Santa in Holland

by Tanja
Arrival of Sinterklaas

Sinterklaas is the Santaclaus of the Netherlands. The feast of Sinterklaas is a national tradition in Holland, celebrated also in parts of Germany and Belgium. In The Netherlands, we call him Sinterklaas, Sint, Sint Nicolaas or The Good Saint (De Goede Sint). Sint arrives with his bunch of Black Petes ‘Zwarte Piet’ on a steamboat from Spain in mid-November. The feast itself is on 5 December.

The history of Santa in Holland

Nobody knows if Santa ever really existed. Fact is in the 8th century, people came up with the story of a generous bishop named Nicolas, who performed a series of miracles. Nicolas lived in what is now Turkey around 280.

The real Saint Nicolas died on December 6th. He was first buried in Myra (Turkey). In 1807, the good saint was transported to Bari, Italy, where a church was built for him. Today many people visit his grave. It is said the water that flows from his grave can perform miracles.

Sinterklaas on his horse and helpers ‘Zwarte Piet’.

Dutch Santa: food for poor children

In the 13th century, people in The Netherlands started to commemorate Saint Nicolas by donating food to poor children on December 6th (the day he died, and not, as we say in Holland his birthday).

Later, the generosity of Nicolas was celebrated by children being allowed ‘to put up a shoe beneath the chimney’. Saint Nicolas (Sint Nicolaas) would then put coins in the shoe during the night.

Dutch ‘Sinterklaas’ is a traditional Catholic feast

Many new traditions soon followed: special Sinterklaas-food, markets, and funfairs. At first, it was only celebrated in big cities. Calvinists tried to ban the festivities of Saint Nicolas (Sinterklaas) because it was considered a pagan, or catholic feast. Like pagan god Odin who rode the 8-legged Sleipnir trough the air, Sinterklaas rode a white horse.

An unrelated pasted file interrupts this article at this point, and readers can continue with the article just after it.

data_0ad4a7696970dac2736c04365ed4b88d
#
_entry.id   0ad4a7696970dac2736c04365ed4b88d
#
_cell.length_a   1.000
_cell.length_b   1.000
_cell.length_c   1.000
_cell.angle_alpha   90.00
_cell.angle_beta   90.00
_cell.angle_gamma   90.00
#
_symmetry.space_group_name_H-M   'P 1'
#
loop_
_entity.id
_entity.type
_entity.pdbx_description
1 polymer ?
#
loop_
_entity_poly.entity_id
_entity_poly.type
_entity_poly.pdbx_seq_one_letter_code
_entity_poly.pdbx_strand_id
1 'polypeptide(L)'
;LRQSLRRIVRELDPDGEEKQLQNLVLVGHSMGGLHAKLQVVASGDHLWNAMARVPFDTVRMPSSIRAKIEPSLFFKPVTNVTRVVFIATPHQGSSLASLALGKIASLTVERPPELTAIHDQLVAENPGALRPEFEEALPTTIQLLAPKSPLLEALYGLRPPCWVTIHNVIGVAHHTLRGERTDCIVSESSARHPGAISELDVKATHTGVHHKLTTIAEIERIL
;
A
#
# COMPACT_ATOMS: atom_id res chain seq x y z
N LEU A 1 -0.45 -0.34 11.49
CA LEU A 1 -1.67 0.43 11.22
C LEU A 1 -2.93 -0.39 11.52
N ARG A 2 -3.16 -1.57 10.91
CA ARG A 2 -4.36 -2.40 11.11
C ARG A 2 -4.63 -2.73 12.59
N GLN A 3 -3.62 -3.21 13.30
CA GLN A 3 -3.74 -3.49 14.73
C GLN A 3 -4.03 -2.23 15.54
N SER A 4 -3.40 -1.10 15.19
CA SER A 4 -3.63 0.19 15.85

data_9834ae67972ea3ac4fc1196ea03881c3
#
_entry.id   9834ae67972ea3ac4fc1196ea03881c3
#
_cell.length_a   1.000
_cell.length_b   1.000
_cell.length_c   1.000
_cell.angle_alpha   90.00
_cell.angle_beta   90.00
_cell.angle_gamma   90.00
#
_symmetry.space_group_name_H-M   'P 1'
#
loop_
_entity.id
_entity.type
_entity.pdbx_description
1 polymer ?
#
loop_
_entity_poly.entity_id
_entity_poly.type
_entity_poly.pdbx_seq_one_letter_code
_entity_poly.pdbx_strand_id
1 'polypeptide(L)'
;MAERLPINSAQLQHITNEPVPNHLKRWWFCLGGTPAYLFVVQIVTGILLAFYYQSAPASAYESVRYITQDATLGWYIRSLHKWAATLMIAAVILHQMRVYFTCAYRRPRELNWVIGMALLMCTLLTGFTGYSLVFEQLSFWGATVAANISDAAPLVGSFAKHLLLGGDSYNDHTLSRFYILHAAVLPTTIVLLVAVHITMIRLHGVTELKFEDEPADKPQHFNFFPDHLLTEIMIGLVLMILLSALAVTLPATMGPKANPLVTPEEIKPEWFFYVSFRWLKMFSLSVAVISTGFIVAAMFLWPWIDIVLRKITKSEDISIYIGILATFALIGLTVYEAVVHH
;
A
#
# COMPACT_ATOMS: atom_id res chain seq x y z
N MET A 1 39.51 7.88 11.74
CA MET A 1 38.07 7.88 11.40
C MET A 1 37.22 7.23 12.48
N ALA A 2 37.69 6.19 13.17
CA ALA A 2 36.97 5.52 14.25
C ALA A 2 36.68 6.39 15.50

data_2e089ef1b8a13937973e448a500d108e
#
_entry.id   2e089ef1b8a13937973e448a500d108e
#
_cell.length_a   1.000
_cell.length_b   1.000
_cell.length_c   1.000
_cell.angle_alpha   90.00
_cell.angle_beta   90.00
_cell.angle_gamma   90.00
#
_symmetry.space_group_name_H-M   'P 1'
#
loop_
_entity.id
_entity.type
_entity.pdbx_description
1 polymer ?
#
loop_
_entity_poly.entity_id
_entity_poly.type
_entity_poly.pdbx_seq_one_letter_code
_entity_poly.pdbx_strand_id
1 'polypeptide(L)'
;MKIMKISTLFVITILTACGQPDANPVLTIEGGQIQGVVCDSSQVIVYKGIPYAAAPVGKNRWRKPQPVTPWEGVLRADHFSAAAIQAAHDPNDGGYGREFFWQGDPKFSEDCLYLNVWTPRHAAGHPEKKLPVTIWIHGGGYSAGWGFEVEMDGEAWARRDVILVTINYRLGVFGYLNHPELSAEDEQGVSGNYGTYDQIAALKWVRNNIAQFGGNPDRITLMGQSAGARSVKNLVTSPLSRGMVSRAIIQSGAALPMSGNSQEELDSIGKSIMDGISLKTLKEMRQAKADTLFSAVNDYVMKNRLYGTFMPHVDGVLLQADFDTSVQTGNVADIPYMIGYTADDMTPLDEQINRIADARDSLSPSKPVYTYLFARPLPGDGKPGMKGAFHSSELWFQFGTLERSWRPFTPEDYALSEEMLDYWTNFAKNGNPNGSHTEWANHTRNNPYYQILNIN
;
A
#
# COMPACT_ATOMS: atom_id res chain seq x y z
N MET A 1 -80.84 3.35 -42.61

Sinterklaas brings morals to the children

Around 1750 and 1850, adults started to use Sinterklaas to threaten and punish children. The feast was used as a way to brings morals to children. Parents threatened their children that if they did not obey, they would not receive gifts. ‘Zwarte Piet’ could even put you in his bag and take you with him on his boat to Spain!

The tradition of ‘Sinterklaas‘ in the Netherlands

Sinterklaas is still a very popular tradition in the Netherlands. In almost all towns, children and their parents head off to the port or docks in their local town to witness the arrival of Sint. Sint tours the city on his horse, while the Pieten -his helpers, interact with the children, handing out candy and special biscuits, such as ‘pepernoten‘.

The National Event, when the ‘real’ Sinterklaas arrives, is broadcasted live on television. This is a real happening. Every year, something quite ‘unexpected’ happens (oh, no! they forgot to bring all the presents!)

To ‘set the shoe’

In the evening, children ‘set’ their shoes and put a letter or a wish list in for Sint and a carrot for his horse. During the night, Sint rides his white horse on the rooftops together with his helper Black Pete (Zwarte Piet). They throw down small presents or chocolate in the children’s shoes.